For those who have never watched the television classic "Star Trek," according to this show, a holodeck is a computerized program that can "reproduce" a place of paradise, or a day in World War II, or whatever scene the characters choose to create. In the show, the hardworking spaceship inhabitants who needed a little "R & R" from the tireless tasks of captaining or crewing a spaceship would take breaks like we would take a vacation. These breaks, however, would be in a fantasy setting, the holodeck, where the participants could become a part of the program of their choosing. It is like playing a game of virtual reality. Except for the person using the holodeck program, all the characters on the stage of the holodeck are mere holographic images. Although everything looks real, it is not as it appears.
Until this past year I had not realized, or connected the similarities between this fantasy holodeck and the shocking reality of our American courtrooms today, where, as in the holodeck, nothing is as it appears. But, like so many other things in life, as one accumulates knowledge, and uses their own experiences, observation skills, wisdom, and reevaluates what has been seen and heard, a reality or a truth becomes more apparent.
The American courtroom is created by a legal aristocracy who will stop at nothing to keep money and power in the hands of a few "power-elite" control mongers. Much to my disappointment, at this stage in my legal career, the eerie similarities between the runaway American courts and the fantasy holodeck can no longer be denied. This Divine Right of Kings is still alive and well, but hidden carefully by the elite, within the bigger holodeck called America. On this holodeck, we are taught that America exists as a republic, but many are finding out that it is nothing more than a disguised feudal system, where the rich still rule the poor. Much of their perpetuation rule is guaranteed through the disciplining of the people by Holodeck Courts, which even Congress fears. This system of unjust discipline assures the lords and vassals that they will always have serfs over which to rule. Serfs are not only "We the People," but also include those who may have been lords and vassals, or who have the potential to enter this class, but have refused to join the elite because they still believe in right and wrong.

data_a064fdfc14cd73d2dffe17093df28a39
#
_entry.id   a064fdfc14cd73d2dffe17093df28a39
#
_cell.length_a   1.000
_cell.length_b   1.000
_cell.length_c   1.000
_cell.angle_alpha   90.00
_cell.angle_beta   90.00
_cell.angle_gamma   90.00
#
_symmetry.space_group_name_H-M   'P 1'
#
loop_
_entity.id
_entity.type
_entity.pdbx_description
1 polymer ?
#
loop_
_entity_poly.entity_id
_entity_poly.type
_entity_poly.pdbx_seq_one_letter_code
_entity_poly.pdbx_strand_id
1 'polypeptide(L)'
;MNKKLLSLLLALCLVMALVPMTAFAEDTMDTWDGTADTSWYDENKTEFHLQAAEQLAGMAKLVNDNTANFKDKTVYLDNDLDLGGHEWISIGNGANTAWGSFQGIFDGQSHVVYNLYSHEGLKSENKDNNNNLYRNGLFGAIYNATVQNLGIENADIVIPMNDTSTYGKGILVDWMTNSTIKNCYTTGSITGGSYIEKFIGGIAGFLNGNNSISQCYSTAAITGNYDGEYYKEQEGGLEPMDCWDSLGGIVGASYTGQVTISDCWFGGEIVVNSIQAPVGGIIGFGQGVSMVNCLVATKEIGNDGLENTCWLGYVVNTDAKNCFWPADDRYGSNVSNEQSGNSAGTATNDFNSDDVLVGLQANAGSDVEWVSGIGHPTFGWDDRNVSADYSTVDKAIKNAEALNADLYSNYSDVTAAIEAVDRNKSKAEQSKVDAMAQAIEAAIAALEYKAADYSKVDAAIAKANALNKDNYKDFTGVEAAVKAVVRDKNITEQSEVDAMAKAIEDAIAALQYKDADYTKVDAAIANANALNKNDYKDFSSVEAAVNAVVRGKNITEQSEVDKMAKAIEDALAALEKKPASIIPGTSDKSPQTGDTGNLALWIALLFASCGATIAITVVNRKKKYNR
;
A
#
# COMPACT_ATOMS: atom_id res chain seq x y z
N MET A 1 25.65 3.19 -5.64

Although we have been indoctrinated by our government-funded schools to blindly believe that justice is found in the courtroom, the American Court is what I call "Holodeck Law" where nothing is as it appears. A television commercial coined the phrase, "image is everything," and as long as the public is unaware that American "justice" is a mere image, the government hand will always be quicker than the public eye. Until Americans are awakened by their own court-hardships, each will continue to repeat the words, like a parrot wanting a cracker, that America has the most fair court system in the world. Some have come to realize that this is not true as the justice system continues to advance, plundering American citizens at its whim. "The evils of tyranny are rarely seen, but by him who resists it." John Hay 1872. Unfortunately for us all, being a victim of the court's abuse is just a matter of time.
Like the Wizard of Oz, who used smoke and mirrors to operate Oz from behind the scenes in virtual anonymity, but who was finally exposed for the fraud he truly was, it is imperative that the public discovers and exposes who or what is behind the curtain of our rogue justice system. For those of us who have begun to remove the veil, I believe that "We the People," must become the Fourth Branch of Government who must, collectively, look out for each other's interests and provide the checks and balances our government was designed to perform. Hopefully, in taking this active stance, we will be able to restore justice so that we can again be the master and the government our servant as originally designed in the Constitution and in the Bill of Rights.
What I now refer to as the "courtroom holodeck" is the scene of the crime, and the stage where this chimera is played out. In this virtual reality the judges and attorney(s) are holograms (mere images of justice), all working in the labyrinth of a "Litigation Vortex." The unsuspecting public who either gets sucked into the vortex (unwillingly brought into court) or suckered into the maelstrom (thinking that justice would be received through the legal system), are real characters, but they do not realize they are on the court holodeck, nor do they realize that they are not being protected, or zealously represented as their grade school teacher had taught them they would be in our government-funded elementary schools. They do not realize that nothing is as it appears in the holodeck court.
If one is unfortunate enough to fall on to the turf of the holodeck court, one must know the Holodeck Rule Book, who is the real enemy, and understand the holodeck strategies in order to survive and even sometimes thrive in the "Litigation Vortex."
When you voluntarily go into court you will find (or have found) that many times you will lose even though the law is clearly on your side. Then, after the loss, due to your sense of justice, you begin filing lawsuits or complaints against judges, you appeal decisions, and spend time and other resources thinking of other legal strategies for seeking recourse, etc. In essence, you are asking the judges to find themselves corrupt.